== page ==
It’s not your realm

You’re the ATL agency. You’ve had an idea for an interactive experience for an exhibition. There is an incumbent experiential agency. You don’t know whether the client will block you making the idea, or give the idea to the experiential company to make, so you drop the idea. Better to not suggest it if someone else is going to do it.

What can you do?

Ignore who you are. No matter who it comes from, an idea has the potential to be either good or bad. 

Collaborate on the idea. Fashion a concept; make it water tight. Approach the other agency and see where they can take it before it goes to the client.

You don’t know if it can be done

The idea sounds impossible to produce. You discard the idea before even writing it down. It’s a moonshot. It’s crazy. It’s bat shit. It’ll never happen.

What can you do?

Write everything down. Everything.

Show someone. Talk about it with different people (not just creatives). Perhaps they know a way, or can introduce you to someone they know who can find you a way.

When you don’t know how to develop a concept, it’s vital that you look outside of your agency for people who will find a way for you. Every good idea is worth investigating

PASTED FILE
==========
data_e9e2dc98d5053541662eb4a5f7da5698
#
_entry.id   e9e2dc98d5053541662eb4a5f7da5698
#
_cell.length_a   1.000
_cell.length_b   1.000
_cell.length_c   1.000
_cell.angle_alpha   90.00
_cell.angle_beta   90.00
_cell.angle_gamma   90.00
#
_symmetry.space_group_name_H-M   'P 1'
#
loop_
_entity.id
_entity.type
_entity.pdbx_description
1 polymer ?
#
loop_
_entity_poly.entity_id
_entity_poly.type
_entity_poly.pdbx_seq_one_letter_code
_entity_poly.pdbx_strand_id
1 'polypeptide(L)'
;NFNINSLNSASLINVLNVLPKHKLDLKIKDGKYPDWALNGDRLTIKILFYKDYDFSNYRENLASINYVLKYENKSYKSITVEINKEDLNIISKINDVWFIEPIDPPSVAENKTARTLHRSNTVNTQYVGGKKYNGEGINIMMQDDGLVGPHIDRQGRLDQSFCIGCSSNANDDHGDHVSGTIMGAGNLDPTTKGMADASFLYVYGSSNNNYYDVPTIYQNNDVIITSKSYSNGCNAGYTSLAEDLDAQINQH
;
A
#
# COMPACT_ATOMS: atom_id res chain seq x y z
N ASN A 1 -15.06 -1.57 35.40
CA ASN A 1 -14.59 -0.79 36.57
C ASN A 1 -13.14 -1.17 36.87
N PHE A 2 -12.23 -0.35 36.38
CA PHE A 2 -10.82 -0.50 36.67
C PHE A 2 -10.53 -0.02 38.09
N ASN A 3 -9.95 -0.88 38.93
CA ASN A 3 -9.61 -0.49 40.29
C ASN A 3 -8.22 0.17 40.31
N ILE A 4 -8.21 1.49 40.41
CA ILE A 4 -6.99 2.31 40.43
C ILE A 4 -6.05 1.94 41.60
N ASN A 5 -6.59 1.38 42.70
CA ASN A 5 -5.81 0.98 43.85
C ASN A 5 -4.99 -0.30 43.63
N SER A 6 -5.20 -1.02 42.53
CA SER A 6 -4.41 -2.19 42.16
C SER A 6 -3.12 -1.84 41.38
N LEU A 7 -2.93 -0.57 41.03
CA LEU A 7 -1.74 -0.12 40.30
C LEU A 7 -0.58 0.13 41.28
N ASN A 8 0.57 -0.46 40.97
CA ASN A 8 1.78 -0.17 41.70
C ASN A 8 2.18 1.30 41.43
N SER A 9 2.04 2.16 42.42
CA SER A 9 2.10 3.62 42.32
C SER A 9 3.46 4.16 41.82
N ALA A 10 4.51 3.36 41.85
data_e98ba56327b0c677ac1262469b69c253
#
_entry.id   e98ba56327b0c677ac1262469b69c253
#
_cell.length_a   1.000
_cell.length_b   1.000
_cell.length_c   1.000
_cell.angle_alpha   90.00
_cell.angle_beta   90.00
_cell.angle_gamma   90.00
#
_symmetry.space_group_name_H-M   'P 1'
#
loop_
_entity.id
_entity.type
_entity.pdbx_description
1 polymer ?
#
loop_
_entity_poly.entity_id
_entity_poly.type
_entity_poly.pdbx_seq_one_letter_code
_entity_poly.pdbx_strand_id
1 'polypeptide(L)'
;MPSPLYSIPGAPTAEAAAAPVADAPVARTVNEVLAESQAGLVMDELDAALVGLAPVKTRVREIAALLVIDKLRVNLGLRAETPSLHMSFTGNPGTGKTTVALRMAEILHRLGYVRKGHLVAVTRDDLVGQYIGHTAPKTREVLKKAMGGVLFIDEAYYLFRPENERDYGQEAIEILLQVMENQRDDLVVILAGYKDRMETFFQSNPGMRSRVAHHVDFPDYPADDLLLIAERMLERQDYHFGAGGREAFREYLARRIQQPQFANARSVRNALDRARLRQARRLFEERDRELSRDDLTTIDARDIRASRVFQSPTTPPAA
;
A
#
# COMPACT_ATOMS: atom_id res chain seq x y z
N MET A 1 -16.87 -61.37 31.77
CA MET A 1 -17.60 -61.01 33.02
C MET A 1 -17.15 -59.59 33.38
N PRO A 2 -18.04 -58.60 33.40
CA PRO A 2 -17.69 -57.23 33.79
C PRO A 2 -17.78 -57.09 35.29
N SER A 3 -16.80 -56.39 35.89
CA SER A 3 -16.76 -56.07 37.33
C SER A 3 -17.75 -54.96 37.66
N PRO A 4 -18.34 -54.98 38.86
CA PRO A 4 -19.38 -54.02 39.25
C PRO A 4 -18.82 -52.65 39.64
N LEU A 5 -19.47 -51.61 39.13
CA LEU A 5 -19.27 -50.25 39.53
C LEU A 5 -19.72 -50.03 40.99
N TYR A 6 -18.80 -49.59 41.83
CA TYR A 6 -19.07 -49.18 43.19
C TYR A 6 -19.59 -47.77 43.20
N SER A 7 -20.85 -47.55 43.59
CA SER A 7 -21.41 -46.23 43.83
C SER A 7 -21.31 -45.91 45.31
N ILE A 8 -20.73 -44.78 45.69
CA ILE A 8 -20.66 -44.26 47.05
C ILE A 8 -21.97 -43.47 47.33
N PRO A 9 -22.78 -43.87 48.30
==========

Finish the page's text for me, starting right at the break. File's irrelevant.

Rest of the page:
It’s been done before

Somebody pulls out a YouTube video of some clever clogs agency in Germany who did it for a butter brand that nobody has ever heard of. Yeah - but it’s been done before. Forget it.

What can you do?

Do more research. Has it been used in the context that you are proposing? Does anyone outside of Germany or the world of butter know about it? What can you do to take it to the next level? Find out whether they actually created it or faked it: 50 per cent of everything you see is smoke and mirrors for the awards entry video - it’s worth checking before discarding an idea.

Knowing how to be dogmatic, how to question, when to provoke, when to seek help and when to park it for next time are all key skills for the successful creative in the ad world. Just don’t give up too soon.

Andy Weir is co-founder of innovation agency Weir+Wong.